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Google loosens Project Zero policy as it continues to call out Microsoft, Apple

by Todd Haselton | February 16, 2015February 16, 2015 2:00 pm PDT

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Google has been going at Microsoft and Apple’s throats recently. The company’s newly founded Project Zero group recently published details on security flaws in code that appears in software products by Microsoft, Apple and other tech giants. The end-goal is to get both firms, and other firms such as Adobe, to tighten up the security in the products they sell to the public. Google typically provides a 90-day period for companies to fix the security flaws before it makes them public to all, but it’s loosening up on the reins just a bit.

Google rightly came under fire from Microsoft and Apple after it began publishing the security holes, mainly because both companies had argued that fixes were sometimes just days away from rolling out. Since Google planned to stick to its 90-day policy, it went ahead and publicly released the flaws anyway. Now, it’s adding a 14-day grace period, according to statements made recently by the Project Zero team.

“We now have a 14-day grace period,” the team explained. “If a 90-day deadline will expire but a vendor lets us know before the deadline that a patch is scheduled for release on a specific day within 14 days following the deadline, the public disclosure will be delayed until the availability of the patch. Public disclosure of an unpatched issue now only occurs if a deadline will be significantly missed.” Google also said that deadlines will now fall on normal work days instead of on weekends or holidays.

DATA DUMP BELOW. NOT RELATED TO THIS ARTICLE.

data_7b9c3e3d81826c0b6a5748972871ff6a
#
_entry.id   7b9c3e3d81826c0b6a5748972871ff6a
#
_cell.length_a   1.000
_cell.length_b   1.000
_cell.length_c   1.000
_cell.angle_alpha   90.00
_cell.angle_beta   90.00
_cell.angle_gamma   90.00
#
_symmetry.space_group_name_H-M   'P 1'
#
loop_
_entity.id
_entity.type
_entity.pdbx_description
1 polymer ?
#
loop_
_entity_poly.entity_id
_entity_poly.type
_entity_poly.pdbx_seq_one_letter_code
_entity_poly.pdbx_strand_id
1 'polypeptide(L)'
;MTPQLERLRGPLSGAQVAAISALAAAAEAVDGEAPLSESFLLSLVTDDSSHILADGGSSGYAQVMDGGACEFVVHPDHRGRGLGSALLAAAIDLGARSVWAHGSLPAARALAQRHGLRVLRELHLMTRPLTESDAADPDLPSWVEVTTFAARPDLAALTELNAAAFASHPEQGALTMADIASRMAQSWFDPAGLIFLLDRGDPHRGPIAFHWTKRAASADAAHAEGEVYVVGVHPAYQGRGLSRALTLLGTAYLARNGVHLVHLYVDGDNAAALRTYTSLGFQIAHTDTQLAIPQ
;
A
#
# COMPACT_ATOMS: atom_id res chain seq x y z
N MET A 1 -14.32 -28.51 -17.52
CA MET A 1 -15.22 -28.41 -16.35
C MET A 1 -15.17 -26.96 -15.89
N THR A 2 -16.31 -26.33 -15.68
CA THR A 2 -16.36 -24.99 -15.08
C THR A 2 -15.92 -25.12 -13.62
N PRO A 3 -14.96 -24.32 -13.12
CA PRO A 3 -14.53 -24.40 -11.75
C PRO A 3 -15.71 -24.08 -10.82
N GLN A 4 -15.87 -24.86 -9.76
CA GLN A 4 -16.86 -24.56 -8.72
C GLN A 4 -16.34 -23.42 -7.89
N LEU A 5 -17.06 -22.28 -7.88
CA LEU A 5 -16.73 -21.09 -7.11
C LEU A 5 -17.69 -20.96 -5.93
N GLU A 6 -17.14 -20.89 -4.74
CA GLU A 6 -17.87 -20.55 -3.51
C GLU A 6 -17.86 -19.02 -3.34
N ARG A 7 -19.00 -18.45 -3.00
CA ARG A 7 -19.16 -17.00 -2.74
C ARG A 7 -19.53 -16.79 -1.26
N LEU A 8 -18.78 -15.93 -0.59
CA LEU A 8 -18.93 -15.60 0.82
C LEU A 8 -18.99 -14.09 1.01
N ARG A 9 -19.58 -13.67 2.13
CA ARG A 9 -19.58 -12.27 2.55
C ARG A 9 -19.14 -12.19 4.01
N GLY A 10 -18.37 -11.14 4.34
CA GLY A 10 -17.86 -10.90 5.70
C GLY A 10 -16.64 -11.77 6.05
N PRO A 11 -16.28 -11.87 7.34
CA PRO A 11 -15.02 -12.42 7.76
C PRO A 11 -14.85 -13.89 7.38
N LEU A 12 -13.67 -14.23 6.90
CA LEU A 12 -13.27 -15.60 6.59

Google says that its initiative has worked so far, and that firms such as Adobe have fixed 37 vulnerabilities, all of them, within the 90-day deadline. 85 percent of all vulnerabilities spotted by Google were fixed within the same time period. While the firm has come under fire for its practices, it also explained why it decided to set such strict standards.

“Deadlines also acknowledge an uncomfortable fact that is alluded to by some of the above policies: the offensive security community invests considerably more into vulnerability research than the defensive community,” the Project Zero team explained. “Therefore, when we find a vulnerability in a high profile target, it is often already known by advanced and stealthy actors.”

The company explained that it still reserves the right to “bring deadlines forwards or backwards based on extreme circumstances,” and that it holds its own projects, Chrome and Android, to the same standards as the rest of the industry.

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Todd Haselton

Todd Haselton has been writing professionally since 2006 during his undergraduate days at Lehigh University. He started out as an intern with...

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